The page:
New York Knicks president Phil Jackson has opened up the 2015 NBA Free Agency rumor period with a bang. Will it be too much of a bang?
First came the business of handling Carmelo Anthony’s free agency. Then, attention turned to the necessary act of shedding dead weight and tanking.
Finally, Jackson’s true test has come: the 2015 NBA offseason.
He made Kristaps Porzingis the happiest Latvian in all the land by selecting him with the No. 4 pick in the 2015 NBA Draft. Now, free agency will either make or break Jackson’s rule over the Knicks.
Knicks fans are feeling their way through two very real emotions at this very moment.
One comes in the form of excitement. For the first time since the summer of LeBron James in 2010, New York heads into an offseason free of salary and filled with hope.
The number of free-agents that summer were overwhelming and Donnie Walsh and the Knicks had their shopping bags ready to go. While they ultimately wound up shopping at Wal-Mart (Amar’e Stoudemire) instead of Zales (LeBron), they did, indeed, begin a new era that summer.
2015 brings that same exciting feeling.
On the other hand, the other emotion Knicks fans are currently suffering through is fear.
Dark, dark fear and utter panic. This, due to the horrid contract Stoudemire ultimately brought to this franchise after a stellar first-season.
ESPN has reported that Jackson and the rest of the Knicks leadership group will head to Los Angeles this week to meet with both Jordan and LaMarcus Aldridge.
All three-guys are bigs, which is a necessity for this team to acquire. Most would argue – with the roster the way it’s shaped right now – a center is the No. 1 priority.
The problem here lies in the open market.
While Aldridge is a very deserving (and I’d be the first volunteer to pick the guy up at the airport), neither Monroe nor Jordan are max-contract guys, and if the Knicks sign either of them to a max deal they’ll regret it for a very long time running.
Monroe is a nice player. He’s an offensive-minded 6’11” 253 lbs. body who can bang with the best of them. While he lacks a little on the defensive end, he can score (1.59 PPG in 2014-15) and pound the glass (10.2 RPG in 2014-15).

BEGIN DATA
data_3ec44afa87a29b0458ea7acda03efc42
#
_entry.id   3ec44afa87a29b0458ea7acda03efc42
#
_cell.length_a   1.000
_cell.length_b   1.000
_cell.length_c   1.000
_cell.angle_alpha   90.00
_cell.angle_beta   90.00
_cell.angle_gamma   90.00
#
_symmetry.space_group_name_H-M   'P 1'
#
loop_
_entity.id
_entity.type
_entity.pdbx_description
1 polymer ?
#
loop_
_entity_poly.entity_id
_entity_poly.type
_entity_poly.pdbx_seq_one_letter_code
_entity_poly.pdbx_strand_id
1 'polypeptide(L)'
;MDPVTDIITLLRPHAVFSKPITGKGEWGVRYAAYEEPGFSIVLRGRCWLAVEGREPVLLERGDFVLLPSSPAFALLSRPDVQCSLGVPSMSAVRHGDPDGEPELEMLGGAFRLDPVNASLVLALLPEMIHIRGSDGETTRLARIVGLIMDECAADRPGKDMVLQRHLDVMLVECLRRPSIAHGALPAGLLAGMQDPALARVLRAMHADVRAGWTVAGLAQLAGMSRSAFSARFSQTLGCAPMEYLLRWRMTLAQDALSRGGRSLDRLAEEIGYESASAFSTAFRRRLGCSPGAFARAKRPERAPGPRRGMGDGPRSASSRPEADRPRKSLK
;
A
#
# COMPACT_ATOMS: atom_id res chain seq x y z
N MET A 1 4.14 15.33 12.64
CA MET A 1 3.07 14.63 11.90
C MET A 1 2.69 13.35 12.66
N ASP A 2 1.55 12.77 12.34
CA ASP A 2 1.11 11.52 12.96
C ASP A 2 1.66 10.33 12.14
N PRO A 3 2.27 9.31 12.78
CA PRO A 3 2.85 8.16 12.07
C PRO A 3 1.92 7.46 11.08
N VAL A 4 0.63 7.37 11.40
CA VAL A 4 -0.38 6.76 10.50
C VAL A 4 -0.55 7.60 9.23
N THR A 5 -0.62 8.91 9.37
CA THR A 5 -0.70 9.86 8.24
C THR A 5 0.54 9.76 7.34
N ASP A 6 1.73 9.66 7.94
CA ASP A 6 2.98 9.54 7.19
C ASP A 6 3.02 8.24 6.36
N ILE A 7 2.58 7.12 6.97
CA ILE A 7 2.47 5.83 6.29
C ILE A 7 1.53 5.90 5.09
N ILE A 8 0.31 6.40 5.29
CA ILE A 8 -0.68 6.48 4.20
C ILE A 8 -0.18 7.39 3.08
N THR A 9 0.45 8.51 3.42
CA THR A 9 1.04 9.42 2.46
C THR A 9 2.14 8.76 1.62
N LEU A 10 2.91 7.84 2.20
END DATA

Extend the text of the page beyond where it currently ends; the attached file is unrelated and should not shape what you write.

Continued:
The 25-year old who spent his first five seasons in Detroit also seems to be a perfect fit for the triangle-offense.
There are serious questions about Monroe’s want-to and drive. Is he a guy that’ll work on his craft to a point that is deserving of such superstar status? The problem many basketball bosses face these days is one that deals with handing out money in wrong places, purely due to what’s on the market at that current time.
Regardless, Jackson has thought Monroe is a perfect fit for a long time now.
Frank Isola of the New York Daily News reported that Monroe to the Knicks was as “good as done” as far back as April.
— NY Daily News Sports (@NYDNSports) April 11, 2015
Should Jackson hand out a max-contract to a guy like Monroe, he better develop into a superstar.
Just like Jordan – who’s a butcher on the offensive end – Monroe is well below deserving of a max-deal. The franchise, while would look better right now, would suffer the same downtrodden fate they did once Stoudemire’s Knicks career progressed.
Admittedly, it’s tough to reel in a superstar like Aldridge. However, why must all the cap money be spend during the summer of 2015? There is also the summer of 2016. There is, in fact, a tomorrow for this franchise.
On the surface, the drafting of Porzingis signaled a new era for the Knicks. It revealed that picking the right player is on a higher-priority than taking the “now-guy” to appease Melo.
Hopefully, Jackson’s approach during the draft carries over to free-agency.
Yes, sign a few players, but please, don’t spend the wrong way. It takes time to turn around a franchise, not money.
If Jackson does hand a max-deal to either Monroe or Jordan, that tomorrow for the Knicks will become infinitely tougher to deal with.
Let’s see that Zen-Master magic. Snag one of these guys below the max-contract level. That’s something Knicks fans can wrap their heads around.
NEXT: Top 5 NHL Free Agents